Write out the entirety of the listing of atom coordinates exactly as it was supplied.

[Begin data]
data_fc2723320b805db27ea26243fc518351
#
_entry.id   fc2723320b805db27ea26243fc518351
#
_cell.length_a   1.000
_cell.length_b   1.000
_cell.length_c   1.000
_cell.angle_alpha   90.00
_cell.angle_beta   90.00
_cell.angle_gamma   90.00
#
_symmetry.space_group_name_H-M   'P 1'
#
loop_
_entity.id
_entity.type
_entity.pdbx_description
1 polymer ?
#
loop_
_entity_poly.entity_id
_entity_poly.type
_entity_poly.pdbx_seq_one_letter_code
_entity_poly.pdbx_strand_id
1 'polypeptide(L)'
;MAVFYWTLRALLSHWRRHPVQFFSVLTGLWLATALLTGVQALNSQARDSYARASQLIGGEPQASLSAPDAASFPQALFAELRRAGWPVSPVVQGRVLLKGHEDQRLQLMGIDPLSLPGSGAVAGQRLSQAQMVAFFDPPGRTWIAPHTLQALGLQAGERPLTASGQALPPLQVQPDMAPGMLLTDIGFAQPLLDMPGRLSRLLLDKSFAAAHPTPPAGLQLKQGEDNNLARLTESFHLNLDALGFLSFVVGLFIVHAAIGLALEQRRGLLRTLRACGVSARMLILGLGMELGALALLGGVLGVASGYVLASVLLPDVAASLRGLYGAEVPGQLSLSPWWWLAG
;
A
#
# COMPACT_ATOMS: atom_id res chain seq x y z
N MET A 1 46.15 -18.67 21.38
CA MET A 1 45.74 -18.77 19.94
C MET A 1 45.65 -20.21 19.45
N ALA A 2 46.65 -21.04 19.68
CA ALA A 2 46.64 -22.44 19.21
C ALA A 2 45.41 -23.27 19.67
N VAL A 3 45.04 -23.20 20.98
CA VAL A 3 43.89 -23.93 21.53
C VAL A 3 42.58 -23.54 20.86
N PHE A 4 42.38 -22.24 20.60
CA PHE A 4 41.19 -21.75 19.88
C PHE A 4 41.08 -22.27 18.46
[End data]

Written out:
data_fc2723320b805db27ea26243fc518351
#
_entry.id   fc2723320b805db27ea26243fc518351
#
_cell.length_a   1.000
_cell.length_b   1.000
_cell.length_c   1.000
_cell.angle_alpha   90.00
_cell.angle_beta   90.00
_cell.angle_gamma   90.00
#
_symmetry.space_group_name_H-M   'P 1'
#
loop_
_entity.id
_entity.type
_entity.pdbx_description
1 polymer ?
#
loop_
_entity_poly.entity_id
_entity_poly.type
_entity_poly.pdbx_seq_one_letter_code
_entity_poly.pdbx_strand_id
1 'polypeptide(L)'
;MAVFYWTLRALLSHWRRHPVQFFSVLTGLWLATALLTGVQALNSQARDSYARASQLIGGEPQASLSAPDAASFPQALFAELRRAGWPVSPVVQGRVLLKGHEDQRLQLMGIDPLSLPGSGAVAGQRLSQAQMVAFFDPPGRTWIAPHTLQALGLQAGERPLTASGQALPPLQVQPDMAPGMLLTDIGFAQPLLDMPGRLSRLLLDKSFAAAHPTPPAGLQLKQGEDNNLARLTESFHLNLDALGFLSFVVGLFIVHAAIGLALEQRRGLLRTLRACGVSARMLILGLGMELGALALLGGVLGVASGYVLASVLLPDVAASLRGLYGAEVPGQLSLSPWWWLAG
;
A
#
# COMPACT_ATOMS: atom_id res chain seq x y z
N MET A 1 46.15 -18.67 21.38
CA MET A 1 45.74 -18.77 19.94
C MET A 1 45.65 -20.21 19.45
N ALA A 2 46.65 -21.04 19.68
CA ALA A 2 46.64 -22.44 19.21
C ALA A 2 45.41 -23.27 19.67
N VAL A 3 45.04 -23.20 20.98
CA VAL A 3 43.89 -23.93 21.53
C VAL A 3 42.58 -23.54 20.86
N PHE A 4 42.38 -22.24 20.60
CA PHE A 4 41.19 -21.75 19.88
C PHE A 4 41.08 -22.27 18.46